I shared previously about how I organized my guided reading paperwork all into one binder and if you haven't read guided reading: guided setup - I'd say go for it! Then come on back here to read about how I've chosen to organize the rest of my space to make guided reading go as smoothly as possible. The photo above shows my guided reading space. My main components are: kidney table (lowered as far to the ground as possible), large floor pillows, my binder, and my organizational space (magnetic front side of my desk and underneath).
I sit or kneel on this memory foam seat cushion that I snagged as a freebie. I've decided that as long as I'm young enough to be on the floor, I'll choose to do so. When I'm sitting, to my left I have a white basket that tucks under the table when not in use. I store my groups' books here for the entire week. (I took this picture late in the week so you only see a few.
Plus, I have a student teacher and she is storing her portion in the green basket seen above.) I use the green thingy as a divider - two groups in the front side by side, and two in the back. It works to stash all my books in and carry back to my classroom from the literacy library.
My literacy centers are grouped heterogeneously. This way all students have the opportunity to see good modeling, work with different personalities and learn by teaching each other. So to call groups, I simply ring a bell (I have three to choose from) and quietly call out the names of the kinders I need to see.
These seriously change on a weekly basis! In the same container, I keep a set of dry erase markers, erasers (baby socks) and flashlights.
This magnetic container was going to be trash before I rescued it! I finally feel like I have figured out how to use it best in my classroom and love it! It holds my highlighters (to highlight my students to take a running record on), my white boards (I wanted really small ones and these came from Dollar Tree), a pad of paper to write myself reminders to place on my desk for later, and these items seen in more detail below...
Our reading & retelling bookmarks (free) - each student has their own laminated one that they keep in their book pockets but I keep a stack to use with my higher levels to ensure we are focusing on comprehension. We pick a part to talk about, or often they use these to prompt discussion with a partner.
When they forget to return their books that they took home the night before, they grab a bookmark-like slip (I find that different sized paper helps grab an adult's attention) and they write the title of the book they forgot and sign it.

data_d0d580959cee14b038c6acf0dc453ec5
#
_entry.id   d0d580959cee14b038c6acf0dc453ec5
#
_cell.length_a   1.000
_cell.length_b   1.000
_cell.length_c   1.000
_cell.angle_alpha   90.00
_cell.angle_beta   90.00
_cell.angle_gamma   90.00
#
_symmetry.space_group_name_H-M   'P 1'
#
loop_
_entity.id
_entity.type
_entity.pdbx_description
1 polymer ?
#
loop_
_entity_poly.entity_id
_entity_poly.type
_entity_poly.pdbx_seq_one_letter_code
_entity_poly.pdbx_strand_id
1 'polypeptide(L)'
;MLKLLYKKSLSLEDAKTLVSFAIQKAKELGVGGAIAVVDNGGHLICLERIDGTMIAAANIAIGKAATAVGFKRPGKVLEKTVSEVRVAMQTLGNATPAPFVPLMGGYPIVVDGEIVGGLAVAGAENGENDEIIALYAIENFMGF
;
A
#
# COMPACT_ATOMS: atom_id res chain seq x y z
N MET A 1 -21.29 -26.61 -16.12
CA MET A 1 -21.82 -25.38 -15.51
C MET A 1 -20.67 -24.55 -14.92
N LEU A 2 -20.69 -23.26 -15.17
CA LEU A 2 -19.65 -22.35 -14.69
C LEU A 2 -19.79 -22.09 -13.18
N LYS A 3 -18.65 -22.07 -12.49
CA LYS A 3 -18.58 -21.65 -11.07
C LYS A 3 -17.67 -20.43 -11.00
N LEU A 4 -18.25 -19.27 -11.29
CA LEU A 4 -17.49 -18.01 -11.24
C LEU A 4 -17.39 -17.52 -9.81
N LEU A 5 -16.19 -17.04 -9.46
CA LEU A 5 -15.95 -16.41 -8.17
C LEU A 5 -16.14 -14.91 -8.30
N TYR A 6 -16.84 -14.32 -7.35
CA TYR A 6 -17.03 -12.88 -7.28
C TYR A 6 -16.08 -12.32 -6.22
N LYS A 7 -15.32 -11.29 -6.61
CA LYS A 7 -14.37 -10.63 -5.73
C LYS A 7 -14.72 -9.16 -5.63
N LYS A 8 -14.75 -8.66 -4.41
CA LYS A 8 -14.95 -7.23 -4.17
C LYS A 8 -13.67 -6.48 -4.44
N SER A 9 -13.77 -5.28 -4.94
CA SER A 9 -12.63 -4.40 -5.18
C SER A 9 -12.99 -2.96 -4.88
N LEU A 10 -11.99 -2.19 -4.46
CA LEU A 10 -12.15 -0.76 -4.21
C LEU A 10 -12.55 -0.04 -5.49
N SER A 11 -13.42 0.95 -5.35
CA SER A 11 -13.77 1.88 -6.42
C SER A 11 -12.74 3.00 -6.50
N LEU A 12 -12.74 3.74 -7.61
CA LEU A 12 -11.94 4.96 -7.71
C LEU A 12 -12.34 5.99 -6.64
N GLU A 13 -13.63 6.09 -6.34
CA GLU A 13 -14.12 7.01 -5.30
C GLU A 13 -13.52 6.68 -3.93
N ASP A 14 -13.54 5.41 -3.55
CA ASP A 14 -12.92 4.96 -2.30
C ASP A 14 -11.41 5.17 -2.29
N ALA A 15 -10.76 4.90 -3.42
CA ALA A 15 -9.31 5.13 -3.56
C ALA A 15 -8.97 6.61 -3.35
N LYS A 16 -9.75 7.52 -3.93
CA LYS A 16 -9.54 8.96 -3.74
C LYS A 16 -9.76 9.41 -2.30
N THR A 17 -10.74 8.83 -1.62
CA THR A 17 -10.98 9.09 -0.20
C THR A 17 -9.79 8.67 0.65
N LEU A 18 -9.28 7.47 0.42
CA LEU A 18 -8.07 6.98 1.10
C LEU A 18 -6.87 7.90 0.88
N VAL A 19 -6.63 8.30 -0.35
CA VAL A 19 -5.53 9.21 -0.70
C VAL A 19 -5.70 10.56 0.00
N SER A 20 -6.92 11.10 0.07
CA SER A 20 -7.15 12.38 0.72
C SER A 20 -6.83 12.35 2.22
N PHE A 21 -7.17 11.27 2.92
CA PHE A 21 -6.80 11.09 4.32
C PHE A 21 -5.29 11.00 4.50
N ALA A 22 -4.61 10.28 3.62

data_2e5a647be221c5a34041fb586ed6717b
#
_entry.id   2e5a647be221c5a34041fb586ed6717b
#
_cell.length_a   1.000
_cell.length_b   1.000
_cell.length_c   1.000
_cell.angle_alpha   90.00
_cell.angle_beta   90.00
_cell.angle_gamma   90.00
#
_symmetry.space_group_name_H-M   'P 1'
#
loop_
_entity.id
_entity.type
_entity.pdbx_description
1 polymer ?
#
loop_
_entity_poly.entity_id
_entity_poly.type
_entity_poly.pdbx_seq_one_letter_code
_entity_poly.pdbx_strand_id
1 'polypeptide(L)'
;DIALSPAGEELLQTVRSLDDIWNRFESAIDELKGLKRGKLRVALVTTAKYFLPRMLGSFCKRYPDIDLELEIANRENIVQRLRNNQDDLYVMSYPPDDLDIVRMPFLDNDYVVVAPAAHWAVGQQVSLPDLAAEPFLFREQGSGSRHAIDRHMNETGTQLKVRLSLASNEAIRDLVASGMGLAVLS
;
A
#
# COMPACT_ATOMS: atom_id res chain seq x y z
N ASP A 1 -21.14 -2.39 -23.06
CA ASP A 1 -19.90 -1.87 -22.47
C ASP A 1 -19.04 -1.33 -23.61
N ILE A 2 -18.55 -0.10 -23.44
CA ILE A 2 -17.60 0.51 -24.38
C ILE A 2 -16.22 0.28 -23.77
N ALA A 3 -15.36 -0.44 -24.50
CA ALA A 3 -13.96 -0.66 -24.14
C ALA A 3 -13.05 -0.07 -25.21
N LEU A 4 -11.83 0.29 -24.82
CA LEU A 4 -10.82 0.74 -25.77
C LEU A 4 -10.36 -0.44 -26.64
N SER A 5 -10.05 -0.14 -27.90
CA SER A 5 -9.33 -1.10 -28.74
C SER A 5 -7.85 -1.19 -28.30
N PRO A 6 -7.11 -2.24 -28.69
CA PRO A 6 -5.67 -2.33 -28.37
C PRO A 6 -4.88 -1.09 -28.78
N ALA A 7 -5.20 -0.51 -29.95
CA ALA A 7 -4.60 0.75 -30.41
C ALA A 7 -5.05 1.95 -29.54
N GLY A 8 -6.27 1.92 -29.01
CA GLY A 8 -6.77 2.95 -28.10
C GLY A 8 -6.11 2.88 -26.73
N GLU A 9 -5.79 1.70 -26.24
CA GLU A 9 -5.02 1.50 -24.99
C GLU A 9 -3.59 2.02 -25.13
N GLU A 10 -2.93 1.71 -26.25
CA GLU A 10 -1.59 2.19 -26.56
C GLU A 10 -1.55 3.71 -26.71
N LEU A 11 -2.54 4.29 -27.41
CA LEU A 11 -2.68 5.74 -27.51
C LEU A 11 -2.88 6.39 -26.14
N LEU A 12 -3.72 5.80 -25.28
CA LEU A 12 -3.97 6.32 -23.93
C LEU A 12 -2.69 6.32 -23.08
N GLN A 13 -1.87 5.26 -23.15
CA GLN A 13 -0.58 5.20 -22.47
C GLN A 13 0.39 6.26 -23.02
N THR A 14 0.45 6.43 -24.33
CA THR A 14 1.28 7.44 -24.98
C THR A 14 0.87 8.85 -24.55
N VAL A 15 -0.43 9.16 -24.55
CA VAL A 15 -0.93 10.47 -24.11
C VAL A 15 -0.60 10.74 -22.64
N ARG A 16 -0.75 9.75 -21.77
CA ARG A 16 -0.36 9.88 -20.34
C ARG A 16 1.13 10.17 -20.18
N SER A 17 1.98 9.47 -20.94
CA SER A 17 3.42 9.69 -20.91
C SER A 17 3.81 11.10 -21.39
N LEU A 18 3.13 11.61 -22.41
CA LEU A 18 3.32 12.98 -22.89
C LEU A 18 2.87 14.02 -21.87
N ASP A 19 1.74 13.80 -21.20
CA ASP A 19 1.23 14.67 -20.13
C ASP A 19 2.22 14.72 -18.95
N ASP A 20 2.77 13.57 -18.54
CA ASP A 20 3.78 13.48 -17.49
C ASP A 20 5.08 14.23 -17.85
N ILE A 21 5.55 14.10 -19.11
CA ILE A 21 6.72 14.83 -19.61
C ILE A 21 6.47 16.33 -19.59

They seem to like having the help of a reminder, and I need them to put in a little bit of work as the other kinders are signing out their new books. Sometimes I use a bookmark to give a little direction when they take these books home, like assigning a sight word to practice writing.
My kinders transport their books to and from home everyday in what I lovingly refer to as their "book pcokets." These poly, double sided pocket-like envelopes are a score in being sturdy enough for backpacks and keeping our books safe. We have parents sign a permission slip along with sending home strategies and questions to ask before a kinder can take home these books.
Parents seem to enjoy filling out the simple book log with it and being able to comment about their child's reading. The compilation picture of our book pockets came from our "What to Say When Your Child is Reading to You" package.
On our bookshelf (close to the kidney table) we keep these baskets of books with our previously read books. At the beginning of our GR times when they were all reading A's and B's (or 1's and 2's) students would have to read our new book three times. Of course they all finish at different times!
So to afford me more time to listen/guide those not done yet, the first child done simply would get our book basket and re-read our previously read and familiar texts. Then I could stop everyone and do a wrap-up piece of our lesson.
Now our books are a bit longer, and students are allowed to finish (after generally only 2 readings) and then leave after they have signed out their new book and returned their previous book. I am just sure to do all of my lesson pieces before and during which really fits the needs of my readers. They are mentally "done" after all of the work they do (because really my job is to just ask questions of them as they read) and enjoy this self-paced ending to our lessons.
They know which book is checked out because it is the only one with their name on it in the front pocket. They return these to the pockets in their books and write their names on their new cards.
Of course, we always find books that don't have a card, so I keep plenty of blanks tucked behind my notepad.
I keep our larger pointers, word windows and digraph reminder magnet close by. Students can use a pointer during their second and third read through. These are kept on the edge of our space so all students can access them as needed.
Smaller, star pointers and pencils are also kept towards the edgs for students to grab as needed. They are independent in getting the materials they need to check out books, allowing me to continue reading with whoever needs it. And of course, our reading strategies! My favorite thing about these is that they grow with the kinders over the months and develop as they do. I created these posters to be magnetic so that I can put on them on the table, discuss them and use them as prompts. They also come in different sizes for different needs. You can always get it all in the Guided Reading Pack too!
More Guided Readingkindergarten small group reading materials
segmenting and blending hand motions
breaking handwriting down
guided reading strategy checklist
developing phonemic awareness
kindergarten word work manipulative ideas
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